Following Proposition 28, UC forges new path for art teachers – EdSource

Eric Engdahl once ran away to join the circus. Always with a flair for the dramatic, he became ringmaster of Circus Flora, a one-ring boutique circus with a Civil War theme. He said the experience of learning to communicate with gymnasts, clowns, elephants and horses prepared him well for the challenges of becoming a teacher.

“There is no common language,” said EndalCurrently, he is an emeritus professor in the Department of Teacher Education at California State University, East Bay. “So I learned how to build communication, how to tell stories, and that shared goals are critical.”

Helping students find their creative voices is what Engdahl is doing at Theater and Dance at California State University East Bay By 2021, making it the first Colorado State University to offer these certificates Proposal 28 Promises to create thousands of new arts teaching jobs in California schools. Likewise, Cal State San Marcos will soon become the first Colorado State University to create a pathway specifically for undergraduate art majors who want to teach. California State University, Northridge, is preparing to launch a dance certificate program next spring. Given the anticipated need for new arts educators following Proposition 28, The state’s groundbreaking initiatives in 2022 In an effort to bring arts education back to schools, many hope other campuses will follow their lead.

“I would say I was prescient about Proposition 28, and even though I did a lot of groundwork to get the certificate, there are always going to be surprises, like COVID-19,” said Engdahl, who wrote his thesis on the pre-war Circus. “It turned out to be good timing.”

Merrill Goldberga long-time music professor, saw early on Arts education as an equity issue. She believes that all students should have access to the arts, not just privileged ones, especially because perfect link Relationships between arts education, academic achievement, and social-emotional learning. That’s what inspired her to create the state’s first undergraduate pathway in arts education at Cal State San Marcos.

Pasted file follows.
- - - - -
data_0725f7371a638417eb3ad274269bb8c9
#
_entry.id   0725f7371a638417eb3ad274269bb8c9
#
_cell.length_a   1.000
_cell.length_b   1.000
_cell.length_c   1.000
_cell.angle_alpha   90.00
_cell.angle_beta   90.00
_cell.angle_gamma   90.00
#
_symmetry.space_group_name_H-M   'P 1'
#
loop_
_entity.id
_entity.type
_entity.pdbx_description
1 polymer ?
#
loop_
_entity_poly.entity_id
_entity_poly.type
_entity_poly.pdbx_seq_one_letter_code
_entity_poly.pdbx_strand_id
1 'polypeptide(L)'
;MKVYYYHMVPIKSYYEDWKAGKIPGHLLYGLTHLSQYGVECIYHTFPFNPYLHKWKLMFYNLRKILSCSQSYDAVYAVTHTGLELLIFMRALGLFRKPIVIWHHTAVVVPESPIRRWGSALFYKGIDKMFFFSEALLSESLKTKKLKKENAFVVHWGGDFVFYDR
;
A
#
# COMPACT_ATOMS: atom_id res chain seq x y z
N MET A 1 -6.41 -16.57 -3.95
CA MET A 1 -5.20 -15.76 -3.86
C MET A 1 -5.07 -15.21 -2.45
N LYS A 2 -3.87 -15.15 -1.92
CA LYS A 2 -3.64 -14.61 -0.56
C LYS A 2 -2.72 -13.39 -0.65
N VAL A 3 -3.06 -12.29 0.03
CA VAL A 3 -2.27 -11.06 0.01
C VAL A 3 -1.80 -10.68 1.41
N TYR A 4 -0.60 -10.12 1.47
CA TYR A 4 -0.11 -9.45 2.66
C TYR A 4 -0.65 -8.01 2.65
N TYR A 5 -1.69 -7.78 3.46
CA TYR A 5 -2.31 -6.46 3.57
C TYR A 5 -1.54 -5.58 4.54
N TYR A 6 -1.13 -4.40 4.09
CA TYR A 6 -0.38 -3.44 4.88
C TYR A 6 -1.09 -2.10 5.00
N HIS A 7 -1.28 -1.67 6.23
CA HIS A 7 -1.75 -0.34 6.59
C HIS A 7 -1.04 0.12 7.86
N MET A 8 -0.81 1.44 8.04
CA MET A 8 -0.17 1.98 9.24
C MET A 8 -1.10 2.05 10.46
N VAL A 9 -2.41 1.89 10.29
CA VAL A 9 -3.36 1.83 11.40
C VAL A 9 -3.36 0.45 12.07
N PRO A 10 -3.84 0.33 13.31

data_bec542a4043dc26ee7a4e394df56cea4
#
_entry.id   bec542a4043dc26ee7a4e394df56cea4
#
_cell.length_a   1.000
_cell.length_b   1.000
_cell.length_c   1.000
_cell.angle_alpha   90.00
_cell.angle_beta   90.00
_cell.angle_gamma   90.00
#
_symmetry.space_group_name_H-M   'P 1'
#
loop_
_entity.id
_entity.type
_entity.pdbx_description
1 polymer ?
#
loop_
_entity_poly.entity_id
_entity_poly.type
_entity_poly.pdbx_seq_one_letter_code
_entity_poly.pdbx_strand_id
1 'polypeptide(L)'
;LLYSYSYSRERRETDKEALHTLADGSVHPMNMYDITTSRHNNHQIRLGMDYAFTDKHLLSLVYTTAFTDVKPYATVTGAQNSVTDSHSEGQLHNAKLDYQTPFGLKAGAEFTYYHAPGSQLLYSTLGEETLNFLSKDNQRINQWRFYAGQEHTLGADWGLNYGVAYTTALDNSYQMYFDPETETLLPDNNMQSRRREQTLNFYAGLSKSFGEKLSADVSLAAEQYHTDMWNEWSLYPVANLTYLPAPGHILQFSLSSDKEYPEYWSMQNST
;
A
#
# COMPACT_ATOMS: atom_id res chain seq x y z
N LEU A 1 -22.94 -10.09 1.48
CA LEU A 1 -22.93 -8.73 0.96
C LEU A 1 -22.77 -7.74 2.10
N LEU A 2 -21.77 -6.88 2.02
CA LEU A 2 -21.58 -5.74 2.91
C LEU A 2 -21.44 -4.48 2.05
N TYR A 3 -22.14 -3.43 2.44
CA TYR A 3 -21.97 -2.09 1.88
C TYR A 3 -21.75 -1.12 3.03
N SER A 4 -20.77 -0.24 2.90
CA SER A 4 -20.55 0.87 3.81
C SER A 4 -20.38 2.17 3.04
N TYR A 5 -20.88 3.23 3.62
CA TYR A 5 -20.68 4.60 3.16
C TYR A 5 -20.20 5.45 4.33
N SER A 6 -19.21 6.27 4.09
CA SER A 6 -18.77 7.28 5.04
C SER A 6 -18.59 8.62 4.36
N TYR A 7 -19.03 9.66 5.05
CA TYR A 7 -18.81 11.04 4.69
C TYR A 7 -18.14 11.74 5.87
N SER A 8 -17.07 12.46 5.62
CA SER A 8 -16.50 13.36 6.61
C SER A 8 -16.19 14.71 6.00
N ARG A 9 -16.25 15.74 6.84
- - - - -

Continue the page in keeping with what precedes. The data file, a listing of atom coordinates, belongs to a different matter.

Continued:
Credit: Albert Rascon

Musicians improvise during Merryl Goldberg’s art education class at California State University, San Marcos.

“We at CSUSM have the best diverse students, and I know they will make incredible arts teachers,” said Goldberg, a saxophonist who has been with the Klezmer Conservatory Band for 13 years. (Goldberg) said. “It breaks my heart that so many students in California have limited art backgrounds, and I’m glad that this is finally changing. The arts do matter.

Engdahl’s students are now reaping the benefits of his fortuitous planning efforts. They’re sitting in the catbird seat as many school districts clamor to hire arts educators to teach state-funded classes. Restoring the historical mission of art and music education to schools in California. Last year, a Los Angeles Unified School District official visited his theater certificate program and offered job opportunities to all of his students.

“I regularly get calls and emails from students across the state who want to recruit me,” Engdahl said. “Los Angeles, San Francisco, and to some extent San Diego, these big cities are actively implementing Proposition 28 and hiring people to fill those positions.”

Goldberg has also heard from school districts eager to hire arts educators. Some schools have had to hire out-of-state teachers to fill vacancies, she said.

“This opens up the world to a lot of students who want to be art teachers, music teachers, dance or drama teachers,” Goldberg said. “This is especially important for first-generation college students. Most of our students are first-generation, many of them low-income. They had to work hard to get to college, and they are filled with the potential to change the world. They have so much enthusiasm.

Credit: Albert Rascon

Students in Meryl Goldberg’s music education class at California State University, San Marcos.

A major question is how best to scale up Arts Credential PipelineOver decades of cuts, educational resources for the next generation of arts education teachers have shrunk. While the state has 64 programs offering certificates in music and 57 programs offering certificates in visual arts, only a few programs focus on theater and dance. Experts say that’s not enough to feed a field that has gone from famine to feast.

“We know there’s a shortage of about 15,000 arts teachers in the state,” Goldberg said. “Most Colorado State or Cal universities or even private universities are not producing a large number of art, music, dance and theater teachers because there are not a large number of jobs. There are suddenly a lot of job opportunities.